Hogg, A.R. (1870-1939)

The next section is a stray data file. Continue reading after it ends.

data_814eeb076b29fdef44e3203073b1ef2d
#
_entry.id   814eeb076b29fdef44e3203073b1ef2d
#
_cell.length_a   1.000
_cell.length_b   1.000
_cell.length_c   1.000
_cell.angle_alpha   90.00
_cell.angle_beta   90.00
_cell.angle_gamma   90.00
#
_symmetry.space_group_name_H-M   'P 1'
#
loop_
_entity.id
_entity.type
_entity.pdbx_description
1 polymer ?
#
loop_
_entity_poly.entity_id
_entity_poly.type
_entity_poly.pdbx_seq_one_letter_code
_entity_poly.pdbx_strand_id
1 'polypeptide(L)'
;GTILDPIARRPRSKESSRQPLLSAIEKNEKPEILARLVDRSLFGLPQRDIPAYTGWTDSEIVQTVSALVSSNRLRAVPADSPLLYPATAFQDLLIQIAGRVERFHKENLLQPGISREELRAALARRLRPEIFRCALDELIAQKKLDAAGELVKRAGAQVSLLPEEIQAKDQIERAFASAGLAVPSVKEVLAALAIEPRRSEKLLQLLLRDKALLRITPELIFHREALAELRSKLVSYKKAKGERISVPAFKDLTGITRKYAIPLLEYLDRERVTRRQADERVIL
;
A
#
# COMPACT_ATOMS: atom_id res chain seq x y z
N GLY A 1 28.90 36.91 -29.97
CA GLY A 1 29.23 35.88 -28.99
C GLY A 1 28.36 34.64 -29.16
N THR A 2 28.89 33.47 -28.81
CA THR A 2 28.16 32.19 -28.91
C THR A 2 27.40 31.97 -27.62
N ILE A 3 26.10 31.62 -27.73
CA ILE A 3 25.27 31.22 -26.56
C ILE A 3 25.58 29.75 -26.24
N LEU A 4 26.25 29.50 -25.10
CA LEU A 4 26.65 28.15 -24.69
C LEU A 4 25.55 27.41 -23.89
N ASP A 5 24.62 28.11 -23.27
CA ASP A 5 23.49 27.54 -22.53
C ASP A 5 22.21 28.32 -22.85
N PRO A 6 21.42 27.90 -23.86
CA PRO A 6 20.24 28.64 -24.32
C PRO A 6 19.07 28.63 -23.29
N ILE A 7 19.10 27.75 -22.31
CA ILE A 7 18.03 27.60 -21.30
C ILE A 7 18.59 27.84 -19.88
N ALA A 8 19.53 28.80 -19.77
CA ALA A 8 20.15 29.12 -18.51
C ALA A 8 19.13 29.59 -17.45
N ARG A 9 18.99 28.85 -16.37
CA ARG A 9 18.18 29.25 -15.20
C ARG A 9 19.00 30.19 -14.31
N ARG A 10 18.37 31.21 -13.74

Alexander Robert Hogg was born on 1 March 1870 in the townland of Tullywest, near Ballynahinch, Co. Down. Little is known of his upbringing and education, but he started work as an assistant to his uncle, James Hogg, who was the proprietor of a successful grocer's and druggist business in Belfast. After learning the druggist trade at his uncle's, he was employed by the firm Dobbin & Co., where he remained until c. 1900. During these years his interest in photography developed, and he became a highly competent and well known local amateur. In 1895, he was awarded a prize medal by the Ulster Amateur Photographic Society for his lantern slides and, in 1897, he delivered a prize "lecturette" entitled, 'By the Banks of the Erne' to the YMCA Camera Club. In 1901, he opened his first studio as a "photographic and lantern specialist" in Trinity Street, Belfast. He was to stay here for the next 20 years before moving on to premises in High Street in Belfast City Centre in 1921 and then on to Great Victoria Street in 1934. Hogg enjoyed a highly successful career in the photographic business and engaged in the full range of opportunities open to a photographer of the early 20th century including portraiture, landscapes, product photography and advertisements. Important clients included the Northern Ireland Tourist Development Board, the Belfast shipbuilding firm, Workman Clark & Co, Chambers & Co., the Municipal Technical Institute, the Belfast Corporation, the Co-operative Society, and the fledging Belfast station of the BBC. By the time of his death in 1939, he was the doyen of his profession, with only one other studio in Belfast in existence longer than his own. During his life, Hogg was member of the Ulster Amateur Photographic Society, the Professional Photographers' Association, the Belfast Naturalist's Field Club, acting as the group's official lanternist, the Belfast Natural History & Philosophical Society, the Belfast Arts Club (forerunner of the Ulster Academy of Arts), the Ulster Arts Club and the Rotary Club. He married twice and was a member of the Orthodox Presbyterian congregation in Rosemary Street. He died on 25 August 1939 and was buried in the City Cemetery. Source: Caught in Time: The Photographs of Alexander Hogg of Belfast, 1870-1939, W.A. Maguire (Belfast, 1986); A Century in Focus: Photography and Photographers in the North of Ireland, 1839-1939, W.A. Maguire (Belfast, 2000)